Dennis Rodman

Dennis Rodman says he’s gotten death threats, wants Olympic spirit in North Korea


Dennis Rodman is in North Korea, again, with a cavalcade of 1990s NBA players.

Before that, he had a quick stop over in Beijing, where he said he’s received death threats about his North Korea visits and appealed to the spirit of the Olympics.

“Sooner or later, we have to get along,” Rodman told a man with a camera at Beijing Capital International Airport. “It’s like saying, ‘Why do we have Olympics?’ Everyone comes together in Olympics. There’s no problems. That’s what I’m doing. That’s all I’m doing.”

For the record, Rodman never competed in the Olympics.

Rodman is planning a game with former NBA and street basketball players as a birthday present for North Korean leader Kim Jong Un.

“It’s about doing one thing, trying to connect two countries together in the world to let people know, you know what, not every country in the planet is that bad,” Rodman said. “Especially North Korea. People say so many negative things about North Korea. I want people in the world to see it’s not that bad.”

As for Kim executing his uncle? Does something like that worry him?

“I’ve had my life in danger so many times in America and around the world, stuff like that,” Rodman said. “Since I’ve been going to North Korea, a lot of people in America have been sending me a lot of death threats, stuff like that. I don’t care, man. It’s not about that. It’s about people.”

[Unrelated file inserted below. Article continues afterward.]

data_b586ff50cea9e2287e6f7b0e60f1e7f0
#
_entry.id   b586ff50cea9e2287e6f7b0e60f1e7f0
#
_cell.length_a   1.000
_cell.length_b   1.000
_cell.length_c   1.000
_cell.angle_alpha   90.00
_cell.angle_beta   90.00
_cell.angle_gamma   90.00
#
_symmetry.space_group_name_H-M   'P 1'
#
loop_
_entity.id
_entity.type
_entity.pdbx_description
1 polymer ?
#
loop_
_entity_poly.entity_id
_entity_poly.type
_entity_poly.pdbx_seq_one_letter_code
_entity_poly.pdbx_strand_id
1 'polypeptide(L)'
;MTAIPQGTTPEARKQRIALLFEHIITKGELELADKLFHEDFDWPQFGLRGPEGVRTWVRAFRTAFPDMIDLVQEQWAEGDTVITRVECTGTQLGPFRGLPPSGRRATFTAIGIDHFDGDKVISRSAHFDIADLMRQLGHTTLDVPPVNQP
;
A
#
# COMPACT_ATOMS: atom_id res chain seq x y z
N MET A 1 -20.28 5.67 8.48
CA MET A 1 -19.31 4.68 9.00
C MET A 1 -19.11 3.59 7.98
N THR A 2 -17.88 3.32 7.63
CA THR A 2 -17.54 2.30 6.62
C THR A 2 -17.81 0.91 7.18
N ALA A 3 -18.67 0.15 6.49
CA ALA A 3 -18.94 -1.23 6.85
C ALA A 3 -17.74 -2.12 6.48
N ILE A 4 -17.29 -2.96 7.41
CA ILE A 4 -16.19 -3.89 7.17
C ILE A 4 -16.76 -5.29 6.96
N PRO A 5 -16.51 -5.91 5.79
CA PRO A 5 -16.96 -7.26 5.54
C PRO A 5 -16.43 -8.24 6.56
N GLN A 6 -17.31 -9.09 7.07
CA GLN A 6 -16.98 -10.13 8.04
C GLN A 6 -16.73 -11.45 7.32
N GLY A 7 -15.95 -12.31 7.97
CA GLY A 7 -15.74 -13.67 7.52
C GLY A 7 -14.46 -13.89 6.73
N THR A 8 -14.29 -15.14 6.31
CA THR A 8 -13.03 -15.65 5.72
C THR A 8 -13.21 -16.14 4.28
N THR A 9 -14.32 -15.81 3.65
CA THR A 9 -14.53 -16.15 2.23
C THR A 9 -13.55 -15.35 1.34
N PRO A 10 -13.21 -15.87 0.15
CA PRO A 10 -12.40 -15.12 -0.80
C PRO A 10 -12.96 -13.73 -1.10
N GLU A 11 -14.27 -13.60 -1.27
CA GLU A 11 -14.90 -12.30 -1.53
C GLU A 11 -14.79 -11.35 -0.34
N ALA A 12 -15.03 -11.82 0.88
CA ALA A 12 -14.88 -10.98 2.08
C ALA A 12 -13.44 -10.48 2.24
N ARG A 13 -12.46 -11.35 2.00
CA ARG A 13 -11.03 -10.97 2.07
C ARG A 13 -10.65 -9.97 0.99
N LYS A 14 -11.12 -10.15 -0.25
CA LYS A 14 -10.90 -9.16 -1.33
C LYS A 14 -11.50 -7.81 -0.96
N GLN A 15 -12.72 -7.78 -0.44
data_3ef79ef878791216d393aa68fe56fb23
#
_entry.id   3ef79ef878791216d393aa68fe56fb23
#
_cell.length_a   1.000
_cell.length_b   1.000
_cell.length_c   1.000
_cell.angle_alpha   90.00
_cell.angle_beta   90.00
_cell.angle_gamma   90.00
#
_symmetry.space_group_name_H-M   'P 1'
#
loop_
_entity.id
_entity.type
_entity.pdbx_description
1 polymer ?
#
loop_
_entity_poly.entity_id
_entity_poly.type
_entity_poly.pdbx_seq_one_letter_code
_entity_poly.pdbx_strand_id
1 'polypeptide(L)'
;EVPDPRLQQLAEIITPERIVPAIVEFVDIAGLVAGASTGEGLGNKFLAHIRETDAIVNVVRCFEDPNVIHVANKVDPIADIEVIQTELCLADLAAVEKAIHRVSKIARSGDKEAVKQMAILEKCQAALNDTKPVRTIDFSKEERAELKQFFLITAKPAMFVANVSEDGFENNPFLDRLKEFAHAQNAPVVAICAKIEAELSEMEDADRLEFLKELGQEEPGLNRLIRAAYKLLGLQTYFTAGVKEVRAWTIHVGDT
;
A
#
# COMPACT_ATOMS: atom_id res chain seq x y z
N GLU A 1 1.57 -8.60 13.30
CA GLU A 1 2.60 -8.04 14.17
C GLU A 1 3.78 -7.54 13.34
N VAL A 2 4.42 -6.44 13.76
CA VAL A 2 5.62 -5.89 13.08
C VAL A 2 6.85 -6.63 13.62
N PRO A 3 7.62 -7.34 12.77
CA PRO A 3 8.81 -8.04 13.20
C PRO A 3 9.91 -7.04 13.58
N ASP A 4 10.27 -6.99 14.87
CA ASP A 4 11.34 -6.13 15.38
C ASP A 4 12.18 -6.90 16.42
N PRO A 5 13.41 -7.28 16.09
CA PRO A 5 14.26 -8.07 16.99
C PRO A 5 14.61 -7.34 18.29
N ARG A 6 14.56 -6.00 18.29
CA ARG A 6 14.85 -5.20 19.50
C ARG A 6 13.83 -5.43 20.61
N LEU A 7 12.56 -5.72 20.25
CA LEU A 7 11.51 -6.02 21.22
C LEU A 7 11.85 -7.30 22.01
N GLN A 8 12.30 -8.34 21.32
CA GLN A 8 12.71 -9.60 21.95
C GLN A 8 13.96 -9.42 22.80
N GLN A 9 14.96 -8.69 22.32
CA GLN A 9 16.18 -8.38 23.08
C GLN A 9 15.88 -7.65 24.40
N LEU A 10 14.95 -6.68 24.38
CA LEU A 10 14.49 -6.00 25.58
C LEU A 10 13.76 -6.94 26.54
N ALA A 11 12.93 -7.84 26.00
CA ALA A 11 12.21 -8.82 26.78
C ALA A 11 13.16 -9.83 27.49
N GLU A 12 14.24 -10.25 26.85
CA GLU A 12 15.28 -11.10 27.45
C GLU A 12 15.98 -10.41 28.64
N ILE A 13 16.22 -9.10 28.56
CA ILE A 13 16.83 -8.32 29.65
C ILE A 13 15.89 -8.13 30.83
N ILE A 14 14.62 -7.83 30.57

The team includes Kenny AndersonVin BakerDoug ChristieSleepy Floyd, Craig HodgesCliff Robinson and Charles Smith.

“A lot of people want to think of this as self-preservation, something like that, and motivation for me to be famous,” Rodman said. “It’s not about that, brother.”

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Miles Chamley-Watson takes fencing to New York City streets (video)

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Miles Chamley-Watson may be an Olympian and World champion, but many people with those titles can walk the streets of New York with nobody looking twice.

It’s a different story when he’s in competition uniform.

Chamley-Watson showed just how useful his fencing training, stances and equipment — especially his foil blade — can be.

The 25-year-old Chamley-Watson just missed an Olympic medal three years ago, finishing fourth with the U.S. foil team in London. He also fell in the round of 32 in the individual foil.

Chamley-Watson, a 6-foot-4, tattooed model, rebounded to win the 2013 World Championship individually. 

However, he is not assured of making the Rio Olympic team.

Chamley-Watson is ranked No. 11 in the world, behind three other Americans — No. 1 Race Imboden, No. 3 Alexander Massialas and No. 8 Gerek Meinhardt.
A maximum of three Americans can compete individually in Rio in the foil. Three would also compete in the team event, with, possibly, a fourth fencer as a replacement athlete who could be subbed in and out during the team event rounds.

MORE FENCING: How much longer will Mariel Zagunis compete?

Boules bids for 2024 Olympic inclusion

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 (AP) — The sport of boules has launched a bid to be included in the 2024 Olympics.

The Bowls Sports World Confederation, which is recognized by the International Olympic Committee, is campaigning on behalf of three disciplines: the French petanque, the Boule Lyonnaise and the Raffa, a version of the game popular in Italy.

According to the international world games association, about 20 million people regularly play boules in France and Italy, and more than 2 million players are licensed in 150 other countries.

Under new IOC rules, Olympic host cities can propose the addition of one or more sports to their games. Paris and Rome are among the five cities bidding for the 2024 Games, along with Los Angeles, Budapest and Hamburg.

MORE: Complete 2024 Olympic bidding coverage